He dropped to his knees and asked God to kill him.
“If You don’t want me here, take me out,” Fernando Escobar screamed at the sky.
It was 2017. He was drunk, high, hearing threatening voices in his head and living under the Waterman Avenue overpass in Redlands. In quick succession, Escobar went to the hospital, jail, a detox center, the Rescue Mission in Tustin.
Last week, Escobar, 36, was near tears as he recounted his recent past. He’s now the manager/head cook at Open Gate Kitchen, a cafe in Costa Mesa where a team of people in need of redemption are in the process of operating the business and turning their lives around.
“The sky is the limit,” Escobar said, wearing a sharp chef’s smock as he prepared Friday lunches. He said he makes an incredible Korean barbecue bowl.
Open Gate is one of the many obsessions of Deidre Pujols, a dynamo of activism and wife of Angels star Albert Pujols. She is the founder of Open Gate International, a concept that attracts people from vulnerable populations (human trafficking, homeless, veterans, incarcerated and domestic violence survivors), offers culinary and life skills training and then puts them to work in a robust kitchen.
Deidre Pujols oversees similar school/kitchens in Mexico, India, Cambodia and Moldova (with new programs opening soon in Uganda and Belarus). Pujols runs the kitchen in the Costa Mesa cafe, lugging cases of soda, popping into cooking classes and cutting vegetables if necessary.
Open Gate is currently open for lunch from 11 a.m. to 2 p.m. Beginning Oct. 5, Pujols will expand the hours to include breakfast (7:30 a.m. to 2:30 p.m.).
“This is my heart,” she said.
In Escobar, she found a star. It is stories like his that Pujols hopes will become a new television series. She is shopping the idea for a show called “In the Cut,” about the employees of her cafes.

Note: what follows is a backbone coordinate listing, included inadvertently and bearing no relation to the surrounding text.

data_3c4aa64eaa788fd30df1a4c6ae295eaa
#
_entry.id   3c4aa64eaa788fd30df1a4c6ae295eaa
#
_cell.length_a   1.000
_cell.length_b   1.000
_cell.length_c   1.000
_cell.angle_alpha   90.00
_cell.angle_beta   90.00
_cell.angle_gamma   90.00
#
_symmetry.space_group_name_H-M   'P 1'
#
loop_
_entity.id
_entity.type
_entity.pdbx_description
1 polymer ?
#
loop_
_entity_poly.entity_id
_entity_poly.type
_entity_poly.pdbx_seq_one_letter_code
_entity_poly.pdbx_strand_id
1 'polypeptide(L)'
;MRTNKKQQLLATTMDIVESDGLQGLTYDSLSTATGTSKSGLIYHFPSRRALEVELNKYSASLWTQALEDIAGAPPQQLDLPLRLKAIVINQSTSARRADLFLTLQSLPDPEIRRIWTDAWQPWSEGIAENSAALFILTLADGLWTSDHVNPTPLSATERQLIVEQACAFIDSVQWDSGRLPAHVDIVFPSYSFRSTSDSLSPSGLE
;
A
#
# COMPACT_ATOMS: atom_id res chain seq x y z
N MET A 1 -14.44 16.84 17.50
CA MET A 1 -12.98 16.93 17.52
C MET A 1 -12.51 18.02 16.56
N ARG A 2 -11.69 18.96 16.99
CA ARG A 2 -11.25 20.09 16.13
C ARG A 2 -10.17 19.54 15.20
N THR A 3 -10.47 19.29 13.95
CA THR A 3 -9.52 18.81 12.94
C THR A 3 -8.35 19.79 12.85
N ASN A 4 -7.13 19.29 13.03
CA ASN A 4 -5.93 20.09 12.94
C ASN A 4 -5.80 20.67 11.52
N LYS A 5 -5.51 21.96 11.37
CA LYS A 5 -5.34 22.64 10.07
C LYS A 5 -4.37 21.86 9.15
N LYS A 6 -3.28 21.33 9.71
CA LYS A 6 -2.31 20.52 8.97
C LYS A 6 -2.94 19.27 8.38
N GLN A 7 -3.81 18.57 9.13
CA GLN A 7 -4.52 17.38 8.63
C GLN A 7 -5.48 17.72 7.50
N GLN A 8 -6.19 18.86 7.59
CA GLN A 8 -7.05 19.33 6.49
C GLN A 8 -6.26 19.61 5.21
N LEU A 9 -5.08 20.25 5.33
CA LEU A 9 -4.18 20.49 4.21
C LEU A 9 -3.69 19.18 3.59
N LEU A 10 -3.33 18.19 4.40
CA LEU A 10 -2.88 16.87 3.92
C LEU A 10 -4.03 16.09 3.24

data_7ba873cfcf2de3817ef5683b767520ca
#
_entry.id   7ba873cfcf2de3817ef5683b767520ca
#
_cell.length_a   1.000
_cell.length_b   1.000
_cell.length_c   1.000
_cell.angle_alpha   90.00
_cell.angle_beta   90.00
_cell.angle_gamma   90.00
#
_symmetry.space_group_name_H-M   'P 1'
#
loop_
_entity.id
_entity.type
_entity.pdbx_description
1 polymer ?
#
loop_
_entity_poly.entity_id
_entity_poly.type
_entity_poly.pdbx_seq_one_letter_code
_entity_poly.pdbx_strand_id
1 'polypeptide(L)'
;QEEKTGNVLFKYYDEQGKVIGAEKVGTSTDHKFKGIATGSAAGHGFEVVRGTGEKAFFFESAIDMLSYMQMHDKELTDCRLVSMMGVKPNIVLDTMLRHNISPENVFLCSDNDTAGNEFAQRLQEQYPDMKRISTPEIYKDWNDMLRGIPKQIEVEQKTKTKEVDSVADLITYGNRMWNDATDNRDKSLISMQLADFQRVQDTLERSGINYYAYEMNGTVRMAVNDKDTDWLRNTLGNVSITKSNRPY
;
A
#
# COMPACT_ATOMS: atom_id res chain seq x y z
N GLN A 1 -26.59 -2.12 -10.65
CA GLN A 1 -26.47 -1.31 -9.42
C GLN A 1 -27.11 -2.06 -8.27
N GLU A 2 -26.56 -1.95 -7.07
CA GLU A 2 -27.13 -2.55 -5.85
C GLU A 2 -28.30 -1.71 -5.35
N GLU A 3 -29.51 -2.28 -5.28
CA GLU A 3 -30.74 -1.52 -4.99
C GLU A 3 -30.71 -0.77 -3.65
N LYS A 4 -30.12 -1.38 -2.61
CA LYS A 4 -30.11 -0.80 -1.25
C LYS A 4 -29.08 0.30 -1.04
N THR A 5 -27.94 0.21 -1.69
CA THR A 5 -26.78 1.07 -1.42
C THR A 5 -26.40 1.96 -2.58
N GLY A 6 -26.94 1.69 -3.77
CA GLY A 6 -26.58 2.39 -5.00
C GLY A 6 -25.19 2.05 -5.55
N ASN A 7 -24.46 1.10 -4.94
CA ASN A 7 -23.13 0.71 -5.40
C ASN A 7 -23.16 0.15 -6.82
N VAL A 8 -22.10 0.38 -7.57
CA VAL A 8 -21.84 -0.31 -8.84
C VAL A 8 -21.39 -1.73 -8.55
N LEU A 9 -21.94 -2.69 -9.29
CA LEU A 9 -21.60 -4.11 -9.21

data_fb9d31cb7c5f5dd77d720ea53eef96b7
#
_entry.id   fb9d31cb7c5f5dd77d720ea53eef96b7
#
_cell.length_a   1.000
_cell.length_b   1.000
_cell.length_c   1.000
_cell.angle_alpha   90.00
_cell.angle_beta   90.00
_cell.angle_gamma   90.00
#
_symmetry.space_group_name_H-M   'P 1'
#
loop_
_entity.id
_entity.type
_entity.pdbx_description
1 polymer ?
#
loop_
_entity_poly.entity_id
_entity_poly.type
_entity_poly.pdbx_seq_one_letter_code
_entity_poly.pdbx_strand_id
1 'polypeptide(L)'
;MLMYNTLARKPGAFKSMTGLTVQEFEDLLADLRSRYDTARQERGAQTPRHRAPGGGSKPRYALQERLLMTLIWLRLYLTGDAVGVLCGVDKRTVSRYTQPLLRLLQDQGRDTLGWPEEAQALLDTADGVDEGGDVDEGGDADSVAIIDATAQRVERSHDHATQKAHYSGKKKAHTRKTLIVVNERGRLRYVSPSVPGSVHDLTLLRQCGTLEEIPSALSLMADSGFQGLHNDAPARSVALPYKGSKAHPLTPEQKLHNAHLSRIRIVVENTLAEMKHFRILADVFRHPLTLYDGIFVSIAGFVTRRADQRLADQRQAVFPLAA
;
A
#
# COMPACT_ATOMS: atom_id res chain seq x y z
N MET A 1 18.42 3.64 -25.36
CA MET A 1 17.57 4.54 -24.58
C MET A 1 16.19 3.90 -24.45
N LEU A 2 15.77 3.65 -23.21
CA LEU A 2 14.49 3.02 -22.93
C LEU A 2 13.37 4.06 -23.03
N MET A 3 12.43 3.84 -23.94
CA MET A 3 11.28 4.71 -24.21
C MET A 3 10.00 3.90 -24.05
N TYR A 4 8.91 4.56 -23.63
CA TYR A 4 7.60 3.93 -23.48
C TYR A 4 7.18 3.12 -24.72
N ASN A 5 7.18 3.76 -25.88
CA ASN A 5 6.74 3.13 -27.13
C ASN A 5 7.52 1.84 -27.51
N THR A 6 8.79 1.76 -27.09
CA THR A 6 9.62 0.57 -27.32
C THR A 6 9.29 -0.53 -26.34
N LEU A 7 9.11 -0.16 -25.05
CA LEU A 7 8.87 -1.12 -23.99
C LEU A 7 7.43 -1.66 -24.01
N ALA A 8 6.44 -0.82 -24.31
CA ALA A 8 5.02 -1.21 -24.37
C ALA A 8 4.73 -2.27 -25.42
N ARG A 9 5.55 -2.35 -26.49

“There is nothing like watching them succeed,” she said. “It is why I will never stop doing what I am doing. They come from such tragic backgrounds.”
She spotted Fernando Escobar in the culinary class. She hired him, promoted him and gave him a raise.
“Fernando has been given the gift of leadership,” Pujols said. “He’s my guy.”
‘Unloved and unwanted’
Escobar was raised in Guatemala, where the first nine-plus years of his life were spent in abject poverty.
There was no running water, and no toilets. He used newspaper for toilet paper. Each family in his neighborhood would leave a barrel on the street, and the barrel was filled up with potable water by a government truck.
His mother left his family and came to the United States, where she took up residence in Banning. Escobar came in 1994 and lived with her in Banning.
“I didn’t speak the language,” he said. “I had no friends. America was not rainbows and sunshine like I thought it would be. I felt unloved and unwanted.”
He developed an alcohol and drug habit at 15. His drug of choice was methamphetamine.
He fathered two children by two women. He got a job as a truck driver, but his addiction was raging.